By Paul Cruickshank, CNN Terrorism Analyst
The threat posed by al Qaeda in the UK has lessened, but the future Olympic Games in London and the UK’s radicalization problems are still key security concerns, according to a report released by the UK government Tuesday.
The report comes a day after the UK terrorist threat level was lowered from “severe” to “substantial” - meaning that a terrorist attack is now a “strong possibility” rather than “highly likely.”
The Home Office document - an updated strategy for countering terrorism and the threat faced by the UK - suggested that increased pressure on al Qaeda in the Afghanistan-Pakistan border region and the death of Osama bin Laden were linked to the reduction in the threat level to the UK.
“The operational capability of Al Qa’ida’s leadership is now less than at any time since 11 September 2001. Many have been killed, captured, or dispersed. Communications, training and planning have been significantly disrupted,” the UK Home Office document stated. (See the full government report)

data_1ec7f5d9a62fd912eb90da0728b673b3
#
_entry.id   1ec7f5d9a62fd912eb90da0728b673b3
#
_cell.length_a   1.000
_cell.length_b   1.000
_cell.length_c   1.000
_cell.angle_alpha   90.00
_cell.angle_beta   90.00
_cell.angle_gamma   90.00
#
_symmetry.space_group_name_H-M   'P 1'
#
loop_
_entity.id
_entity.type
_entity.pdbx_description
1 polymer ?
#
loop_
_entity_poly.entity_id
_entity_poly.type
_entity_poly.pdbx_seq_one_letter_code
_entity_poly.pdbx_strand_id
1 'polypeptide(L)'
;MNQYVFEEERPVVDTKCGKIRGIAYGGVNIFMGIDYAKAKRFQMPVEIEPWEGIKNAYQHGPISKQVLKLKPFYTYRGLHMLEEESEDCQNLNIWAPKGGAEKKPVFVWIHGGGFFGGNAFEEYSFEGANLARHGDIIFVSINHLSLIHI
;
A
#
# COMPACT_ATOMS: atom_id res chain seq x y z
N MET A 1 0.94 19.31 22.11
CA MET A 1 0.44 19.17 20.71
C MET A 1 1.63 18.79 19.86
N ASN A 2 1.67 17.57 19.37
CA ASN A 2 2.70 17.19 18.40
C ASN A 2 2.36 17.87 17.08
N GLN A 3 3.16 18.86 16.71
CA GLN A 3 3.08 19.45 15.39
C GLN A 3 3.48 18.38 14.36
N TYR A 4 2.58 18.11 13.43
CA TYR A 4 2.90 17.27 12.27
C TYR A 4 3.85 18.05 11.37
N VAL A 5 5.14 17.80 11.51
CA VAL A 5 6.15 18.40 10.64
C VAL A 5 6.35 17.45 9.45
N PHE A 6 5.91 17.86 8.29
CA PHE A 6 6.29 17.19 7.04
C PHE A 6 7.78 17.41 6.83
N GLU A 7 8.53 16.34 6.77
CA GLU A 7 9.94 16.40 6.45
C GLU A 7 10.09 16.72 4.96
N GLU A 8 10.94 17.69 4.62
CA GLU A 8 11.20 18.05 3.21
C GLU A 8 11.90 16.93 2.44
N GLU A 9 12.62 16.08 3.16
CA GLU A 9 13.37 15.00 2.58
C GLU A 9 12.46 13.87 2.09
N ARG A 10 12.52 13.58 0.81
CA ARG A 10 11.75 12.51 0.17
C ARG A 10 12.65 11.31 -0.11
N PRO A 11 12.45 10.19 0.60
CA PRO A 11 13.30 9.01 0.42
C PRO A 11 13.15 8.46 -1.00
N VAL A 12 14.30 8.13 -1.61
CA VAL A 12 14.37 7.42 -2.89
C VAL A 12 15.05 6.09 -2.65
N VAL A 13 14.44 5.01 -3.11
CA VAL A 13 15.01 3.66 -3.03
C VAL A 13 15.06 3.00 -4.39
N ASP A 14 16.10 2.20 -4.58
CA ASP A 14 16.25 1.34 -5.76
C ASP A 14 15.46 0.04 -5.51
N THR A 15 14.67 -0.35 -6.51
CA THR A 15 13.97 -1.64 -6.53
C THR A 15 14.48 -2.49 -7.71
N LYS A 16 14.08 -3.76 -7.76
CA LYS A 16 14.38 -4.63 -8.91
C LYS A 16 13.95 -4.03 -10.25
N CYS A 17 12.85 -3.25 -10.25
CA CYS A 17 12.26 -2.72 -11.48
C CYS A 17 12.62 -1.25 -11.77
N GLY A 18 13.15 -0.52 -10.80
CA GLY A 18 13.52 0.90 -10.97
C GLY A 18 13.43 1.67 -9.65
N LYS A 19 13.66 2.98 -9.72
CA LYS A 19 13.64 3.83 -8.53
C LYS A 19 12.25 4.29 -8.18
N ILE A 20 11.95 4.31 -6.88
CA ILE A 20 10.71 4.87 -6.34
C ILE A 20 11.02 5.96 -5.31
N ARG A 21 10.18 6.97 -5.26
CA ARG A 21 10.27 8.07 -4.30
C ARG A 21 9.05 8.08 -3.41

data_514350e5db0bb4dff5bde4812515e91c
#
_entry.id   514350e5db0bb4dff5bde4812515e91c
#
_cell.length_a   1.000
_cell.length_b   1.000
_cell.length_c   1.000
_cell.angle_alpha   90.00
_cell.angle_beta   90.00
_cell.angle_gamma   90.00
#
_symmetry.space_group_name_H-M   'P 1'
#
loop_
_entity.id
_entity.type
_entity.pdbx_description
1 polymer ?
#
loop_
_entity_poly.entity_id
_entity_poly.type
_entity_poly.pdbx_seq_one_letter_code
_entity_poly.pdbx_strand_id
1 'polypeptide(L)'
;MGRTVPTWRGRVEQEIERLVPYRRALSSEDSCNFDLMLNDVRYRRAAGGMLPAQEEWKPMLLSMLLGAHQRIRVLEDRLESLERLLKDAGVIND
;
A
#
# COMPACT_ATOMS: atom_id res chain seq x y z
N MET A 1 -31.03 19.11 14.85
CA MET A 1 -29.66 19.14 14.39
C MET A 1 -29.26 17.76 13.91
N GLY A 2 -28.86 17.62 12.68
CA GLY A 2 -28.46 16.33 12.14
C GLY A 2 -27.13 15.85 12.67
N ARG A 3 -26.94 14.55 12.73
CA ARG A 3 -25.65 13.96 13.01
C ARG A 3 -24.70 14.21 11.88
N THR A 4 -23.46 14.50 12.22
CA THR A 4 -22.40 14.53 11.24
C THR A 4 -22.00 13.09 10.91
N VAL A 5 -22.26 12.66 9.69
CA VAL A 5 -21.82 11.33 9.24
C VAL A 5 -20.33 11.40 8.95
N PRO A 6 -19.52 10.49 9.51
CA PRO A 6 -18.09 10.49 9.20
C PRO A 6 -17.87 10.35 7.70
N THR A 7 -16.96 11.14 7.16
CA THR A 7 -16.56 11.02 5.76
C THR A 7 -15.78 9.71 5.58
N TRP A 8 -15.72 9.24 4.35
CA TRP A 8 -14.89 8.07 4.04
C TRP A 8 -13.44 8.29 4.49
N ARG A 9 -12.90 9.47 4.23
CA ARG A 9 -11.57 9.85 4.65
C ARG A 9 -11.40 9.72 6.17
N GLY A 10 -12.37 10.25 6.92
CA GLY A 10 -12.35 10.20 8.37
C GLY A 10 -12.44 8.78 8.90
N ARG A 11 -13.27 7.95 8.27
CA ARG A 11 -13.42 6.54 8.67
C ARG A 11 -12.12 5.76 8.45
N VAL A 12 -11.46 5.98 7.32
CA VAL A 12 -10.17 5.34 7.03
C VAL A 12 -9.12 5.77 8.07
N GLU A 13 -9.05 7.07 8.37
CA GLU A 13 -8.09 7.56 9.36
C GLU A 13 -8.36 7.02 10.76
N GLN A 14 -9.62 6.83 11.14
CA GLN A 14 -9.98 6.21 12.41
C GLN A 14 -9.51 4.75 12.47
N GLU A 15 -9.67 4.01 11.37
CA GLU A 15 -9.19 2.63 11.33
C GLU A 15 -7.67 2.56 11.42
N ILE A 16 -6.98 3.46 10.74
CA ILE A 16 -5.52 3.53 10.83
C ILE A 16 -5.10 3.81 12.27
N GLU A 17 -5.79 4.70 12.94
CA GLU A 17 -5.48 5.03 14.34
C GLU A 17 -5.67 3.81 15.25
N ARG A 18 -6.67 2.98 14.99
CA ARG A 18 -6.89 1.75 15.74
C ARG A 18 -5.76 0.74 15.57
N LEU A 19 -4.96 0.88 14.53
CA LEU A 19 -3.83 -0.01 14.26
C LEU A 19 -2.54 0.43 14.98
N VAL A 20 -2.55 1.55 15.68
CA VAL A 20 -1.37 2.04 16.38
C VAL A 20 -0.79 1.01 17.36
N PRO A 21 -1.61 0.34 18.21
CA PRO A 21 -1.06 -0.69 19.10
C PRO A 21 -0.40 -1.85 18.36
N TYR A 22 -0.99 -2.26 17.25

“The death of Usama bin Laden on 2 May 2011 is a significant blow against Al Qa’ida. It has further disrupted Al Qa’ida operations and decision making and will leave a gap which it will not be possible for the Al Qa’ida leadership to effectively fill.”
A backlash against al Qaeda’s violent tactics in the Muslim world and the Arab Spring democracy movement also lowered the number of potential recruits for the terrorist organization, according to the UK government report.
The Home Office document identified the 2012 London Olympics as a key security concern and outlined preparations for what it called the largest ever peacetime security operation in British history.
“Terrorism poses the greatest security threat to the Games,” the report stated.
The document said that despite the improvement in the threat environment, the UK still “faces a significant threat from Al Qa’ida, its affiliates, associated groups and terrorists acting on their own - so called lone-wolves.”
The document stated that UK residents were among hundreds of European militants currently training or linked to jihadist groups in Pakistan and that al Qaeda operatives there had continued to try to send operatives back into Western countries.
For much of the period after 9/11, “the greatest threat to the UK has come from terrorist groups based in Pakistan,” the report stated.